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Circle of Competence Issue #42

Quote of the week: "If you don't know where you're going, you'll end up some place else." - Yogi Berra


Investor discussion - John Ackiss & Opportunity Zone Development

This week, Neil and I had the opportunity to speak with John Ackiss about his career in real estate and the most valuable lessons he's learned thus far. John is an experienced real estate investor and developer from North Carolina and is currently developing a $18M multifamily project in Asheville, NC in an Opportunity Zone. The project is open to new investors, so please reach out if you have someone in mind who may be interested! Disclaimer - neither Neil nor I have any investments with John, nor do we plan on initiating one at this time. Each potential investor should do their own research and consult their own counsel.

Lessons learned

1. Pick your partners well. Your business partners might become long term partners when things get tough. Tough times bring out the true character in people. Make sure you’re partnered with good ones. Be careful accepting equity partners as well. Draft good operating agreements and always stay transparent. While this sounds banal, in raising private capital, you can only be active as long as your partners are willing to invest in you. Ideally, you should pick partners that are patient, capable of withstanding cycles, and are aligned with your vision for the investment. Break ups are often painful and sometimes can cause forced selling.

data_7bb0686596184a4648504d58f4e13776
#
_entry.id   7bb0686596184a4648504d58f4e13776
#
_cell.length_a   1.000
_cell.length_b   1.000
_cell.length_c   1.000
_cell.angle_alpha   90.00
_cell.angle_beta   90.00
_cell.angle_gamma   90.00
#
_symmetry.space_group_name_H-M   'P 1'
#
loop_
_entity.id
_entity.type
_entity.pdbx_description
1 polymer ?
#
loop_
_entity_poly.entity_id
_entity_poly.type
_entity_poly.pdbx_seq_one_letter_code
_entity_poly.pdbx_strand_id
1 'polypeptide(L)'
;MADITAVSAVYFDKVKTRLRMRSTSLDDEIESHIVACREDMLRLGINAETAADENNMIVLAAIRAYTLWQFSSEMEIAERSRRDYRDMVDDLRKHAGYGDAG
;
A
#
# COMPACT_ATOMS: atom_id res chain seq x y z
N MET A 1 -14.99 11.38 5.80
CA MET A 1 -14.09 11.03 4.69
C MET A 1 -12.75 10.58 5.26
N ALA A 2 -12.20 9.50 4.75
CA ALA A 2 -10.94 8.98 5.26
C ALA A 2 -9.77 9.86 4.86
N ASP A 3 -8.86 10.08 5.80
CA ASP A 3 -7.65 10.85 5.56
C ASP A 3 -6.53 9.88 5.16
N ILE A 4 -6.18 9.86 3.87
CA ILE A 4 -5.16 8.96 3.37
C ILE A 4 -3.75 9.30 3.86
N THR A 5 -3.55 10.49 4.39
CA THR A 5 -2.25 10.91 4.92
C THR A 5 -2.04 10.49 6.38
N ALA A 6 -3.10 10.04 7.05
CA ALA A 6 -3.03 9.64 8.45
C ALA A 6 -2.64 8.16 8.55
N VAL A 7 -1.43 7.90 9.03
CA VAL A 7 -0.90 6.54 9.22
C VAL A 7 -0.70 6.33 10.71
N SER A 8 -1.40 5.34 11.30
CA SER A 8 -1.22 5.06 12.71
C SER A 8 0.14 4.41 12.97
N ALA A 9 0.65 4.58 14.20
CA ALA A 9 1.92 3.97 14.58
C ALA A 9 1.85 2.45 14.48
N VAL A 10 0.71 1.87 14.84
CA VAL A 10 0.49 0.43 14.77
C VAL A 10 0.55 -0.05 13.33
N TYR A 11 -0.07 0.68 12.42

2. Know where you are in the cycle. Over and over again, we heard John say that overleveraging is what gets many real estate investors in trouble Just because you can leverage up on a property doesn't mean that is the best move going forward. This remains true for operating businesses as well (see Retail Private Equity deep dive series below!).

3. Don't accept capital, debt or equity, and invest it, just because you can. Just as before - just because capital is there for deployment, whether in the form of debt or equity, doesn't mean that it is the right decision at the time. Just because you can, doesn't mean you should. Chasing returns and fees is often a recipe for disaster.

4. Be slow to hire, but quick to fire. Run as lean as possible for as long as you can. Cycles happen, and it is hard to part ways when business slows down. Only bring on people you really like that are flexible and have potential to grow. There’s a saying that is easy to hire average people but very hard